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Waterline trail reroute approved

Andy Atkinson / file photo Two runners share the path on the Waterline Trail above Lithia in Ashland.

ASHLAND — The Forest Lands Commission approved construction Tuesday of an alternate pedestrian route on lower Waterline Trail above Lithia Park.

The reroute is a result of dangerous encounters between mountain bikers and pedestrians, said Chris Chambers, Ashland Fire & Rescue forestry division chief. The route bypasses a section of the trail where fast-moving cyclists traveling downhill meet pedestrians or equestrians coming uphill.

The area underwent a geologic evaluation due to concerns about steep grade and erosion, Chambers said. Trail construction will begin once the soil is moist enough to hold together.

A trail description on the Hiking Project website warns hikers and runners that most bike traffic comes downhill on the Waterline Trail from the BTI and Jabberwocky trails, and mountain bikers have a difficult time stopping quickly on the steep hill.

With the spring 2017 creation of the popular Jabberwocky Trail, downhill mountain bike traffic on the connecting Waterline Trail has increased, amplifying the need to avoid “adverse bike-pedestrian encounters,” said Torsten Heycke, president of the Ashland Woodlands & Trails Association.

The AWTA proposed a trail reroute in 2018, Heycke said, but the project didn’t progress until the Ashland Parks and Recreation Commission found an engineering geologist to assess the area.

Heycke said before a trail can be approved, “you want to see what the area looks like when it’s raining hard and where the runoff is, but also you want to see what things look like when the soil has been baked.”

While considering physical obstacles, like grade requirements and poison oak removal, project partners sought to ensure the new route would solve the problem without generating new ones, he said.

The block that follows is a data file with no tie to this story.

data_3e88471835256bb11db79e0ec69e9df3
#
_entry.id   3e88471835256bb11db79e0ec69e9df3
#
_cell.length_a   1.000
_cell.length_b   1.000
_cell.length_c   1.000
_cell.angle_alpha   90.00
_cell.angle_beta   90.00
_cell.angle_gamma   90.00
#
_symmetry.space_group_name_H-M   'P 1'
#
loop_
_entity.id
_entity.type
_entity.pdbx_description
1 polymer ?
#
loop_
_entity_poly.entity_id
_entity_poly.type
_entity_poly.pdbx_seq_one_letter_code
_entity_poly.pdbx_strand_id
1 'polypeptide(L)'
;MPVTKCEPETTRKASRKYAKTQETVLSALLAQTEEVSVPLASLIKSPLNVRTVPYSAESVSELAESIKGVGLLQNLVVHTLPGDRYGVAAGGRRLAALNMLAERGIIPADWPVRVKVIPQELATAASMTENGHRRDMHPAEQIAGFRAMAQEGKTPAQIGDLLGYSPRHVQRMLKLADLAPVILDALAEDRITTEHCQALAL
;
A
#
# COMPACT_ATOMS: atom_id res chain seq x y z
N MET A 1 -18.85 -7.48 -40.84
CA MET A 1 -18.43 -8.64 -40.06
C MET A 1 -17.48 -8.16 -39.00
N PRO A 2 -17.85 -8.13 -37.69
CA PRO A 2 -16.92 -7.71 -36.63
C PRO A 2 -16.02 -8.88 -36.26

Heycke said he expects the high end of the rerouted trail to present challenges during construction because it must avoid the Jabberwocky Trail exit and cross the waterline for which the trail is named, where the soil is thin.

Finding an engineering geologist proved challenging, Heycke said, as few are locally based, and unpaved, pedestrian trails aren’t always within their purview.

The evaluation concluded, “based on our review of the site, the geologic evaluation and our extensive experience with the weathered granitic soils of the Grayback Plutons in the Ashland area, in our professional opinion, the subject path is suitable for the proposed development.”

No mapped waterways will be altered by the trail, development will not notably alter groundwater or surface water flow, and “best management practices and preventative methods will be adequate to mitigate adverse impacts” of erosion, the report found.

Heycke said AWTA and APRC aim to begin construction in late autumn.

With the Forest Lands Commission’s approval of the proposed trail’s impacts on soil, vegetation and wildlife secured, APRC will vote on trail usage considerations, including a pedestrian-equestrian usage separation on this section of trail.

Reach reporter Allayana Darrow at adarrow@rosebudmedia.com or 541-776-4497.